Constipation is defined as the passage of small dry bowel movements usually less than three times a week. Many people at some point in their life will suffer from these symptoms. There is no set number of bowel movements that one should have weekly; however less than three a week is considered an irregularity.
In fact, constipation is one of the most common gastrointestinal conditions that Americans suffer from. The reasons that one is constipated are multifactorial. It can be secondary to a number of conditions; some related to lifestyle choices, while others result from an underlying medical condition.
- Low fiber intake
- Highly refined foods
- Physical inactivity
- Inadequate exercise
- Long term bed rest
- Laxatives (chronic use)
- Endocrine abnormalities
- Structural abnormalities
- Bowel diseases
- Irritable bowel syndrome
- Low potassium stores
- Neurogenic abnormalities
Because there are so many causes of irregular bowels, it is very important that the onset of constipation be thoroughly investigated. Often, there is a simple solution. In some cases, however, a more serious condition such as a bowel obstruction or hypothyroidism (low functioning thyroid) needs to be ruled out first.
Most commonly, diet and lifestyle are big factors in those that suffer from constipation. Sedentary and overactive lifestyles are a major contributor to the irregularity of bowel movement. These inactive lifestyles may involve stationary jobs, where sitting for long periods of time is coupled with little or no physical activity; and where persons are consuming refined processed food. Interestingly, fast paced lifestyles, with little time for relaxation, also contribute to constipation. The normal rhythm of the digestive system is suppressed and many become dependent on a “digestive crutch,” such as a morning latte or laxatives to stay regular.
Although the accepted medical definition of this condition is fewer than three bowel movements a week, if one is striving towards optimal health, one to three bowel movements per day may be considered optimal. Dr. Denis Burkitt, the doctor that discovered Burkitt’s lymphoma, made an interesting and important observation about his African patients during his time in Uganda and Kenya. He noted that westerners have 3 to 21 bowel movements a week and the amount of stool passed is 85 to 150 grams/day (3 to 5 ounces), while Africans have 30 to 60 movements a week with a stool weight of 200 to 500 grams a day (7 to 17 ounces). Most importantly, he noticed that the diseases he had been trained to treat in Scotland were largely absent among Africans. He saw no cases of type II diabetes, obesity, appendicitis, diverticular disease, hemorrhoids, dental caries, varicose veins, pulmonary embolism, inflammatory bowel diseases (Crohn's disease and ulcerative colitis), or hiatal hernias. Upon the examination of more active cultures, he realized that it was common to have a bowel movement following each meal. 
The large intestine is home to vast amount of bacteria. This normal bacteria, or microflora, is extremely important for the healthy functioning of the colon, detoxification processes in the body, and prevention of acute and chronic diseases. An imbalance in this flora and constipation often occur together, and it is often difficult to discover which one preceded the other. Maintaining this environmental milieu can be achieved by supplementing with probiotics that ‘seed’ the gut with the appropriate bacteria. This is very important for those using antibiotics. These medicines cause the degradation of both bad and good bacteria. Probiotics may be equally beneficial after any gastrointestinal illness such as food poisoning, and in any condition that has digestive involvement.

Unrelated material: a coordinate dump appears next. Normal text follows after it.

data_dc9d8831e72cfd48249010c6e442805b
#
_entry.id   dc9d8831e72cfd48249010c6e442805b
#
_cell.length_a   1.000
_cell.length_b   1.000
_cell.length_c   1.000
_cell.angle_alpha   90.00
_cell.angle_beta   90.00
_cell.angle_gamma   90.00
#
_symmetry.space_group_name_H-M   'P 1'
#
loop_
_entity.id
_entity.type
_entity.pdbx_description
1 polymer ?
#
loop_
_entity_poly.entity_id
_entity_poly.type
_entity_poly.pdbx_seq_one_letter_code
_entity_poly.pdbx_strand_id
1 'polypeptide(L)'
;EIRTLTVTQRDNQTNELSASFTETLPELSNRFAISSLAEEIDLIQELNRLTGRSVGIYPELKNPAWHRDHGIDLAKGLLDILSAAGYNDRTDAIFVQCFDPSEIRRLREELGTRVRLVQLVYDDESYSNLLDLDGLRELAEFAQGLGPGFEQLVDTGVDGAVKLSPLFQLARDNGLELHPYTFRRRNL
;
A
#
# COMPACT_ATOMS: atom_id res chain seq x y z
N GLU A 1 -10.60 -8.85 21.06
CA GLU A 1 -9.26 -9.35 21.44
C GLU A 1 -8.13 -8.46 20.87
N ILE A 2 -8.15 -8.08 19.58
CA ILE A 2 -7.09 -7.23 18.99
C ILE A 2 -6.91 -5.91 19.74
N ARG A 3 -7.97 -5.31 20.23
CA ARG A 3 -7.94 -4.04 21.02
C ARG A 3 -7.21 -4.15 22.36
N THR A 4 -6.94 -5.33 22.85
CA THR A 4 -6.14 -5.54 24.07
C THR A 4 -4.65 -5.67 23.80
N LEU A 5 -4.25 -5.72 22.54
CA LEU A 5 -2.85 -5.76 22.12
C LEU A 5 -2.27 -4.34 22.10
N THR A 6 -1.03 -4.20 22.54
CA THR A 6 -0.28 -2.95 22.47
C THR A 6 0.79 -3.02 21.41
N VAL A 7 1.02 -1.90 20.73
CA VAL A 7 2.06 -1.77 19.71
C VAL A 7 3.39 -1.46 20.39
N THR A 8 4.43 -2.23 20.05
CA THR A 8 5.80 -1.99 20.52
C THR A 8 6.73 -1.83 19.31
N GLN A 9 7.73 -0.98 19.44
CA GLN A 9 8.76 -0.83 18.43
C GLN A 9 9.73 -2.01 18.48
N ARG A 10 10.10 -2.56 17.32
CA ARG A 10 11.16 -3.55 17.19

Stress can also be a major contributing factor to constipation. Digestion and defecation are controlled by our parasympathetic nervous system, or what is referred to as our ‘rest and digest’ response. When the body is under stress, be it emotional or physical, there is a predominance of the sympathetic nervous system and our ‘fight or flight’ response. Therefore, if we are under chronic stress, it interrupts intestinal motility and decreases interstitial motor activity resulting in a tendency towards constipation.
Signs and Symptoms of constipation may include:
- Abdominal pain
- Abdominal fullness
- Small stool
- Dry stool
- Stool that is hard to pass
- Anal fissures
- Irritable bowel syndrome/ spastic constipation
- Sensation of a need for a bowel movement without evacuation
- According to the 1991 National Health Interview Survey, about 4 1/2 million people in the United States say they are constipated most or all of the time. Women (non pregnant and pregnant), children and adults over the age of 65 where those that reported constipation most often.
- Statistics show that between 1983 and 1987, constipation was the most common gastrointestinal complaint in the United States and likely still is. This resulted in about 2 million annual visits to the doctor. That being said, most people treat themselves instead of seeking medical attention, supported by the $725 million Americans spend on laxatives each year.
- Prevalence of Constipation: 4.4 million people in the USA 1983-87
- Hospitalizations for Constipation: 100,000 people in the USA 1983-87
- Physician office visits for Constipation: 2 million people in the US 1985
- Prescriptions for Constipation: 1 million people in the USA 1985
- Disability from Constipation: 13,000 people in the USA 1983-87
- Deaths from Constipation: 29 deaths in the USA 1982-85
Most conventional constipation treatments revolve around treating the symptoms of constipation, meaning increasing the frequency of stool and/or making it easier to pass. There are many over the counter products that can help with this situation.
Laxatives for Constipation:
Bulk forming laxatives are fiber supplements and are targeted at bulking the stool. They draw water in from the colon, and when this water is combined with the supplement, its create more bulk in the colon, thereby making it easier to pass. It is extremely important that these products be taken with plenty of water; if not, they can have the opposite effect.